A Chupah On the Rutgers Campus


chupah-rutgersMyCentralJersey reports: During a wedding ceremony in which the traditional sound of a ram’s horn competed with the occasional sounds of motorcycles and buses, Rabbi Ephraim Carlebach, the spiritual leader of the Chabad House in Holmdel, married Rochel Klein of Melbourne, Australia, in an Orthodox Jewish ceremony held on College Avenue.

Given permission by the city of New Brunswick, the Chabad House on the Rutgers campus was allowed to block College Avenue between Senior Street and Richardson Street for the ceremony early Thursday evening.

Carlebach is the son of Rabbi Yosef Carlebach, who founded the Jewish ministry at Rutgers in 1978, and supervised construction of the Les Turchin Chabad House, which opened in 1996 and provides living space for 35 women students.

Adhering to Orthodox Jewish custom, the ceremony was held outdoors. During a blessing, the couple was told the open-air ceremony symbolizes hopes for a marriage that would produce offspring “as numerous as the star.”

The blessing mirrors the one given in the Torah to Abraham.

The blessing was one of several elements of the ceremony drawn from scripture written thousands of years ago.

Prior to the ceremony, the bride and bridegroom met inside the house, where the groom placed a veil over the face of Klein, a tradition that traces back to when when Rebeccah covered her face prior to her marriage to Isaac.

The couple was married under a traditional canopy, known as a chupah. The tradition is based on mention in the Torah when Ruth said to Boaz “spread your robe over your husband.”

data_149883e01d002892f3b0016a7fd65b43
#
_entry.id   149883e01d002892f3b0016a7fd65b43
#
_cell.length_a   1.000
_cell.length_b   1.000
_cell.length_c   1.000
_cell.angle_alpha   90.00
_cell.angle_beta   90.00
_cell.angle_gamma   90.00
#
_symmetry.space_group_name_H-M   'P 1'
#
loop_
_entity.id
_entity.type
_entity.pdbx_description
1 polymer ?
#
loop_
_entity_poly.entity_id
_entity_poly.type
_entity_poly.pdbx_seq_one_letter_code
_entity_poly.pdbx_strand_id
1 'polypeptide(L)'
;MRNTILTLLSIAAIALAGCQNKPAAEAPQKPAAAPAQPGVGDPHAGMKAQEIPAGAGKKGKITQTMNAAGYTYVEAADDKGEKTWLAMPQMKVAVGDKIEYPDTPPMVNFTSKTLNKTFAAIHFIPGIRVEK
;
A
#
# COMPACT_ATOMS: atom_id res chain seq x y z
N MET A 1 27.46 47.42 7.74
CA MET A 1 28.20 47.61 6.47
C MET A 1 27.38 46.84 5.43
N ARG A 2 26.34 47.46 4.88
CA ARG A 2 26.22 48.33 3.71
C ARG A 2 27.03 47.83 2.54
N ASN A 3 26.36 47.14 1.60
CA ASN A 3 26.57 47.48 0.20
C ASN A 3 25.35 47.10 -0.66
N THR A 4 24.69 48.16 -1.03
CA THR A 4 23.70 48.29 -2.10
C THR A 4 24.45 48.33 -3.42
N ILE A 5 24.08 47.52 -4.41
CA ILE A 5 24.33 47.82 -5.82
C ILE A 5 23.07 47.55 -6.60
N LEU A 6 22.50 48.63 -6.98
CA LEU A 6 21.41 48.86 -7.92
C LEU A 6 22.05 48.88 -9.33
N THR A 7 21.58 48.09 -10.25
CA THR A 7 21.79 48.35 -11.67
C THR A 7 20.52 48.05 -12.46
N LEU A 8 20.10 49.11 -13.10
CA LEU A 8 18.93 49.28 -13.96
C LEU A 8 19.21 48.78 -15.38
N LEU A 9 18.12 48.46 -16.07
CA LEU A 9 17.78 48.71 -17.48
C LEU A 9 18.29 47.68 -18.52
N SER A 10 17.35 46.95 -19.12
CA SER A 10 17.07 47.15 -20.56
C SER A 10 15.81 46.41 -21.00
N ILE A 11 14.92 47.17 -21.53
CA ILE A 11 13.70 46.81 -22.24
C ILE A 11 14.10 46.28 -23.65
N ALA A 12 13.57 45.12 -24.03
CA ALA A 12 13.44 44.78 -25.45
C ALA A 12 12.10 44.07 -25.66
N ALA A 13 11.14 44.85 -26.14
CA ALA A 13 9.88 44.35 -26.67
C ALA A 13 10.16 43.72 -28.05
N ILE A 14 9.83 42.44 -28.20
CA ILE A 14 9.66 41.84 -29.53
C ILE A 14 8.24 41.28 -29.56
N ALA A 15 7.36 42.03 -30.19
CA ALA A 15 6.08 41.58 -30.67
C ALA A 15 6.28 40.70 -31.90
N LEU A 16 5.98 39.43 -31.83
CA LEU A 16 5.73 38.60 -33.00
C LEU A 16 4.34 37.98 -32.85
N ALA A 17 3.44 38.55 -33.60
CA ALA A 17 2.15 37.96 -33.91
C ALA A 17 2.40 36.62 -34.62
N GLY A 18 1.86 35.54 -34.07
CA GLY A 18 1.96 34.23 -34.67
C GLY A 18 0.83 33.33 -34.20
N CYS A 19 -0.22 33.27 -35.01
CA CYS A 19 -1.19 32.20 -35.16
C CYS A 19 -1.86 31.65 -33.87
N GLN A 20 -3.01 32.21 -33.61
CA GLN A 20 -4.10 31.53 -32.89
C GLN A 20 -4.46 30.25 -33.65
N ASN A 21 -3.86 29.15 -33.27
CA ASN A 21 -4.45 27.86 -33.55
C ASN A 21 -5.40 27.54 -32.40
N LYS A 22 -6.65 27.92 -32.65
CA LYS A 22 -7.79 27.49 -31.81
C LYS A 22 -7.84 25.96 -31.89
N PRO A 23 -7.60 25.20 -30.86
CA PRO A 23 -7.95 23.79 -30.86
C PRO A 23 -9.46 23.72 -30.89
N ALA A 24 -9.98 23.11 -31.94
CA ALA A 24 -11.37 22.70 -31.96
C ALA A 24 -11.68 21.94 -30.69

The bride came to the ceremony in a vintage cream-colored Bentley automobile.

The groom’s brother, Mendy Carlebach, head of the Chabad House in South Brunswick and spiritual advisor to Rutgers students, said how the ceremony would not have been likely to be done on College Avenue several weeks from now when the university begins classes.

On Thursday night, only a handful of vehicles were instructed to take a detour.

The ceremony drew curious looks from students leaving Alexander Library, cyclists and two city police officers who monitored traffic.

According to Orthodox Jewish custom, the 200 folding chairs in the middle of the street were placed in two sections – one for women and one for men.

At the reception scheduled to follow at the Double Tree Hotel in Somerset, the men and women would be again segregated. Men would dance with men and women with women, according to Mendy Carlebach.

He explained that the marriage of his brother and his Australian Jewish bride was an “arranged marriage.” He said his brother spent time with Klein’s family in Australia and she spent time with his family in the New Jersey area.

In one respect, the marriage would resemble a traditional and ideal American coupling. “Obviously they hit it off,” said Mendy Carlebach.

The new Chabad House on the Rutgers campus is the largest Jewish center on any university campus in the country.

The facility is being expanded from 35,000 square feet to 90,000 square feet and will add dorm space for 50 men.



  1. Shofar is not a Chabad minhag ( I have a Chabad cousin), however since they do it all of Elul, it was a oppurtunity for more yiddin to hear shofar, tovoi oleihem brocho!

  2. Maby it was a simple attempt to be mezakeh hundreds of Yidden with the Minhag of Tekias Shofar during Elul.

    What a Kiddush Hashem BeRabim!

  3. It’s not minhag chabad. Minhag Chabad is to have shofar blowing in Elul after Shachris, and because there were probably many people there that missed that opportunity, they blew the shofar at the chuppa. After all Chabad Houses have many frei Jews as community members.